Wyrmwood, the stunning debut feature from Kiah Roache-Turner is an impressive foray into the world of schlocky hand-made horror by a group of filmmakers dedicated to the ideals of Indy cinema. And it totally works.
Barry (Jay Gallagher) is a loving husband and father, thrown into hell after a meteor shower brings the dead back to life. After his sister (Bianca Bradley) is kidnapped by gas-mask wearing soldiers, Barry heads out on a rescue mission with a group of apocalypse survivors.
The story itself isn’t anything new, it’s the tried and tested formula applied to most zombie films, and it works fine. Wyrmwood’s real flair lies in its execution; the comedy of the writing, the intimate nature of the project (the film took 4 years to film; the crew could only convene at weekends), and the skill with which the story is filmed.
Wyrmwood doesn’t look like trash and it doesn’t want to. A great sense of motion, intuitive camera work, and a demented kind of energy definitely don’t get in the way of this handmade extravaganza. Sure its low-low budget horror, but this is a film with a flawless sense of exactly what it is and how to make it happen without looking like shit. Too often a film with a low budget looks like a film with a low budget, but Roache-Turner injects such energy and insanity into his script that the film could never be accused of being lazy, inept, or dull.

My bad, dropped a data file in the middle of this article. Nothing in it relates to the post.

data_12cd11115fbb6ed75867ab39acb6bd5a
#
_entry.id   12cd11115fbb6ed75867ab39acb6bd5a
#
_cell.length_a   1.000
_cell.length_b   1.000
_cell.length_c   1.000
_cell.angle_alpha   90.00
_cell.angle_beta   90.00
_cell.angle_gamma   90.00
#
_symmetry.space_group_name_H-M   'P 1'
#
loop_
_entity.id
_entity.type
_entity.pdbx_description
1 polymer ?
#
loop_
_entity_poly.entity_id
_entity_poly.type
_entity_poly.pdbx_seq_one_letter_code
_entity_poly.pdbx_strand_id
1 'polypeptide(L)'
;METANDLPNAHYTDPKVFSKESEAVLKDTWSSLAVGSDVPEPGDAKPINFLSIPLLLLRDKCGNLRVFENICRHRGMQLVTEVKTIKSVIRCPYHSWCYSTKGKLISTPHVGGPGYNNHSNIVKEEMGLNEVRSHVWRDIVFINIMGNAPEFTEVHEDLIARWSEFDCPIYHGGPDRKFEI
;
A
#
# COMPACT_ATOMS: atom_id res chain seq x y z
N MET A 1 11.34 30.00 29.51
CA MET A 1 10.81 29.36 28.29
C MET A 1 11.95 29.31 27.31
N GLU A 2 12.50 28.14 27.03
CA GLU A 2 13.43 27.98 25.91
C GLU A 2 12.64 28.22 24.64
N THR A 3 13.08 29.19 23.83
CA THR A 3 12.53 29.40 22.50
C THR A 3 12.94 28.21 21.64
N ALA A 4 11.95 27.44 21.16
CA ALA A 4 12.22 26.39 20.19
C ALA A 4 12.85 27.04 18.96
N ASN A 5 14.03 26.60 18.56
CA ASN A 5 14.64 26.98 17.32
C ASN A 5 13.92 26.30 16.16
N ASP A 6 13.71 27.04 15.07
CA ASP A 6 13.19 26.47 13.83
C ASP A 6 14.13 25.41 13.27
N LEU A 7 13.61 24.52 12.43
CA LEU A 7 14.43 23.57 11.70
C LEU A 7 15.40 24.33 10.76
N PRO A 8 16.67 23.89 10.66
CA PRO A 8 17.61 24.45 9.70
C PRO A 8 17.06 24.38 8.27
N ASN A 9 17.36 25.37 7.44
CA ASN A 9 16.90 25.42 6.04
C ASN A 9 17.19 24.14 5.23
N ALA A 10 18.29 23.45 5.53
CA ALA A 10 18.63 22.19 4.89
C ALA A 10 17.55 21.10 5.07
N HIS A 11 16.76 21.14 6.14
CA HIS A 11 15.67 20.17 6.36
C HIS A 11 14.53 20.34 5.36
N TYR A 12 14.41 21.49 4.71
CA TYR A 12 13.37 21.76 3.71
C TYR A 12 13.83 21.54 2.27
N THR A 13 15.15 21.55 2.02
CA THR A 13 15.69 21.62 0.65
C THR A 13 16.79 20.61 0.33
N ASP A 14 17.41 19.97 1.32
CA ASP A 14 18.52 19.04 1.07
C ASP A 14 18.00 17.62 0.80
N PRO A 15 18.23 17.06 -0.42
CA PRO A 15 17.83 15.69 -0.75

Dialogue is surprisingly sparky and the acting is solid, which isn’t exactly something to write home about, but it’s vaguely impressive considering the calibre of most films released in the wake of the zombie exploitation craze. Gallagher makes a great and oddly iconic looking hero; barely skipping a beat between the quiet domestic and apocalyptic punk landscapes of Barry’s life. But that’s not to say the drama is missing, there’s plenty of gruelling and heartfelt zombie concepts at work here. Special mention goes to the trauma of driving miles with your zombified daughter screaming in the back of the car.
Practical gore is probably the fastest way to my heart, so Wyrmwood gets bonus points for appeasing the gods of hard work, manual labour, and disgraceful DIY. Saying that, the film’s most zany trick comes hand in hand with some ill-fitting digital effects. Wyrmwood’s zombies exhale an odd flammable gas that our heroes hijack to power their truck. It’s daft, but in a film where government scientists dance to KC and the Sunshine band in zombie autopsy rooms, you can’t let daftness get in the way of viewing this hilarious totally impressive horror adventure.
Director Kiah Roache-Turner is an innovative talent to look out for if his debut feature is anything to go by, Wyrmwood is fantastic and genre fans will adore its lack of sanity and band of zany characters.